I really love the idea for this novel, combining a survivor story with a more typical contemporary YA storyline. The survival element was a lot of fun to read about, and while I had some issues with the other storylines, The Distance Between Lost and Found was definitely an enjoyable read for me.

The survival element is what really drives the story, in my opinion. It was fascinating to read about how Hallie, Jonah, and Rachel dealt with everything nature threw at them, things I'd never thought about happening. This storyline was enough to keep the suspense up throughout the novel, ensuring I kept flipping pages without ever wanting to put it down.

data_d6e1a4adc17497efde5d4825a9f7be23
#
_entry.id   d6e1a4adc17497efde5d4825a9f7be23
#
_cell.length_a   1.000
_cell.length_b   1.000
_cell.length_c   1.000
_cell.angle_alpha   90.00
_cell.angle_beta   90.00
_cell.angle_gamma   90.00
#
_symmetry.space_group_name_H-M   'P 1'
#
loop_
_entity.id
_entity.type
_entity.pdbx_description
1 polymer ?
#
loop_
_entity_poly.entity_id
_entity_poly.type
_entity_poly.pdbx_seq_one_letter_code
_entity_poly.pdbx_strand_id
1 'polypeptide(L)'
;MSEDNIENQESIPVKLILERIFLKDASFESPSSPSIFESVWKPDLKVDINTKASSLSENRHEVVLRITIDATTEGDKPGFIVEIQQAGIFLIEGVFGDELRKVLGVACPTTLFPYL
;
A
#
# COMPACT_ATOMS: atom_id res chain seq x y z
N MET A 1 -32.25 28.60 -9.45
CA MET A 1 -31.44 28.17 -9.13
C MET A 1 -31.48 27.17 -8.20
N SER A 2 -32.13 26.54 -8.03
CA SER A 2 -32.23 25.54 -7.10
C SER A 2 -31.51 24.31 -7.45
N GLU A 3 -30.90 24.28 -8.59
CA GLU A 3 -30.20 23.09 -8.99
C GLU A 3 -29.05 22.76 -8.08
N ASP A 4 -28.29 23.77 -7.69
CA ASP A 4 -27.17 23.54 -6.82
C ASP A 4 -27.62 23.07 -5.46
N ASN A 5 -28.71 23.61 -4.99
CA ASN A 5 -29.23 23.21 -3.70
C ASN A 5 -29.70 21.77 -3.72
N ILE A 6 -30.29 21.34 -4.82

Another aspect I liked, surprisingly, was the religious one. I'm not usually a fan of books that incorporate religious elements because it almost always ends up being preachy. But the way it's incorporated into The Distance Between Lost and Found, it actually works. Since this is a youth group trip, of course questions of religion come up, but we get a variation of points-of-view, rather than just getting one opinion shoved down our throats. Rachel isn't religious at all, and Hallie and Jonah both grew up in religious families and are at varying stages of figuring out their own beliefs. While lost in the wilderness, they go back and forth between feeling God's spirit and feeling like God has abandoned them, and between thanking or blaming God for their situation and thanking or blaming themselves, which led to some interesting discussions. It's not the mad in focus of the story, but I really appreciated how open-ended the discussion of religion is in this novel.